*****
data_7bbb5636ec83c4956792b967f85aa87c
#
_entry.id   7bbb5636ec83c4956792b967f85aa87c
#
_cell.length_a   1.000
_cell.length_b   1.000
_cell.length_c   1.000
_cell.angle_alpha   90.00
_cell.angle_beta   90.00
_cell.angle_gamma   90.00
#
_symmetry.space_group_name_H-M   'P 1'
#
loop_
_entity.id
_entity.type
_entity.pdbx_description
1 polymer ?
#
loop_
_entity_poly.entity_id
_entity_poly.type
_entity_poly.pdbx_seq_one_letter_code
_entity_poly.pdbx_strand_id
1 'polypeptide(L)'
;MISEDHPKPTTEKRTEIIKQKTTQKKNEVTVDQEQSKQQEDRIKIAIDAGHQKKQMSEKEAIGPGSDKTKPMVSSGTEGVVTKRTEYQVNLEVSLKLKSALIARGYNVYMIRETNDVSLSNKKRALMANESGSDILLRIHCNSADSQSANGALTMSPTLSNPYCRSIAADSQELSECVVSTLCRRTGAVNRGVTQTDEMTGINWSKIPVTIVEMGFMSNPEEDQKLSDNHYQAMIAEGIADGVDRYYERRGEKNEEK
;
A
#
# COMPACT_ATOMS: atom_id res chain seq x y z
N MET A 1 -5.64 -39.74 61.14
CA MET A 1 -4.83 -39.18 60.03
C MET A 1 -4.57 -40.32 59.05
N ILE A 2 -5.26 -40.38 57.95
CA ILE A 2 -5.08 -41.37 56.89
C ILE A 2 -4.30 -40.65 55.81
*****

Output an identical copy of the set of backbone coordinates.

data_7bbb5636ec83c4956792b967f85aa87c
#
_entry.id   7bbb5636ec83c4956792b967f85aa87c
#
_cell.length_a   1.000
_cell.length_b   1.000
_cell.length_c   1.000
_cell.angle_alpha   90.00
_cell.angle_beta   90.00
_cell.angle_gamma   90.00
#
_symmetry.space_group_name_H-M   'P 1'
#
loop_
_entity.id
_entity.type
_entity.pdbx_description
1 polymer ?
#
loop_
_entity_poly.entity_id
_entity_poly.type
_entity_poly.pdbx_seq_one_letter_code
_entity_poly.pdbx_strand_id
1 'polypeptide(L)'
;MISEDHPKPTTEKRTEIIKQKTTQKKNEVTVDQEQSKQQEDRIKIAIDAGHQKKQMSEKEAIGPGSDKTKPMVSSGTEGVVTKRTEYQVNLEVSLKLKSALIARGYNVYMIRETNDVSLSNKKRALMANESGSDILLRIHCNSADSQSANGALTMSPTLSNPYCRSIAADSQELSECVVSTLCRRTGAVNRGVTQTDEMTGINWSKIPVTIVEMGFMSNPEEDQKLSDNHYQAMIAEGIADGVDRYYERRGEKNEEK
;
A
#
# COMPACT_ATOMS: atom_id res chain seq x y z
N MET A 1 -5.64 -39.74 61.14
CA MET A 1 -4.83 -39.18 60.03
C MET A 1 -4.57 -40.32 59.05
N ILE A 2 -5.26 -40.38 57.95
CA ILE A 2 -5.08 -41.37 56.89
C ILE A 2 -4.30 -40.65 55.81